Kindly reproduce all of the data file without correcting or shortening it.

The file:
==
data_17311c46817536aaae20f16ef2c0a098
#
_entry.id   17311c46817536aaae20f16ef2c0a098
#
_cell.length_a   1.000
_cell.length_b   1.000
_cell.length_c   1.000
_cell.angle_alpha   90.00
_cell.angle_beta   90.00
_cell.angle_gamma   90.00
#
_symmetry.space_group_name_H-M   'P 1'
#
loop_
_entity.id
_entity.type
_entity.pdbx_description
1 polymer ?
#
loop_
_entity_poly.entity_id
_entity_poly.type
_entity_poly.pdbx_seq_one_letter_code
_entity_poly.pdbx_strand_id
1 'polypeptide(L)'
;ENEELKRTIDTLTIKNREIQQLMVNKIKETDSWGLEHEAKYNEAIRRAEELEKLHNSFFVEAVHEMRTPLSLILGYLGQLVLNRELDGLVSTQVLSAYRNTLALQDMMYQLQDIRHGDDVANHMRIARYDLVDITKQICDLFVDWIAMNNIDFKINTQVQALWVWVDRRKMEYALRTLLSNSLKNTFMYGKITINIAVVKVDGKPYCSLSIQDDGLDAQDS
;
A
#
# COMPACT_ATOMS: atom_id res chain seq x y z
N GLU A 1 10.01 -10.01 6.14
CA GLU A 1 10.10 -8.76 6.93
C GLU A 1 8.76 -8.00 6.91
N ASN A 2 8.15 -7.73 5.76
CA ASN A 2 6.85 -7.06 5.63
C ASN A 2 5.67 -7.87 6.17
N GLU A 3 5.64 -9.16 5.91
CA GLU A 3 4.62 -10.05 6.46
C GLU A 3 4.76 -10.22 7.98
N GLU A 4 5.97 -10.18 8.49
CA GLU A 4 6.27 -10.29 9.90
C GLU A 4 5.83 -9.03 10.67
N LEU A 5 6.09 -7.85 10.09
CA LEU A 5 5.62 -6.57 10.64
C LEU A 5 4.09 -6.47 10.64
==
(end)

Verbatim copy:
data_17311c46817536aaae20f16ef2c0a098
#
_entry.id   17311c46817536aaae20f16ef2c0a098
#
_cell.length_a   1.000
_cell.length_b   1.000
_cell.length_c   1.000
_cell.angle_alpha   90.00
_cell.angle_beta   90.00
_cell.angle_gamma   90.00
#
_symmetry.space_group_name_H-M   'P 1'
#
loop_
_entity.id
_entity.type
_entity.pdbx_description
1 polymer ?
#
loop_
_entity_poly.entity_id
_entity_poly.type
_entity_poly.pdbx_seq_one_letter_code
_entity_poly.pdbx_strand_id
1 'polypeptide(L)'
;ENEELKRTIDTLTIKNREIQQLMVNKIKETDSWGLEHEAKYNEAIRRAEELEKLHNSFFVEAVHEMRTPLSLILGYLGQLVLNRELDGLVSTQVLSAYRNTLALQDMMYQLQDIRHGDDVANHMRIARYDLVDITKQICDLFVDWIAMNNIDFKINTQVQALWVWVDRRKMEYALRTLLSNSLKNTFMYGKITINIAVVKVDGKPYCSLSIQDDGLDAQDS
;
A
#
# COMPACT_ATOMS: atom_id res chain seq x y z
N GLU A 1 10.01 -10.01 6.14
CA GLU A 1 10.10 -8.76 6.93
C GLU A 1 8.76 -8.00 6.91
N ASN A 2 8.15 -7.73 5.76
CA ASN A 2 6.85 -7.06 5.63
C ASN A 2 5.67 -7.87 6.17
N GLU A 3 5.64 -9.16 5.91
CA GLU A 3 4.62 -10.05 6.46
C GLU A 3 4.76 -10.22 7.98
N GLU A 4 5.97 -10.18 8.49
CA GLU A 4 6.27 -10.29 9.90
C GLU A 4 5.83 -9.03 10.67
N LEU A 5 6.09 -7.85 10.09
CA LEU A 5 5.62 -6.57 10.64
C LEU A 5 4.09 -6.47 10.64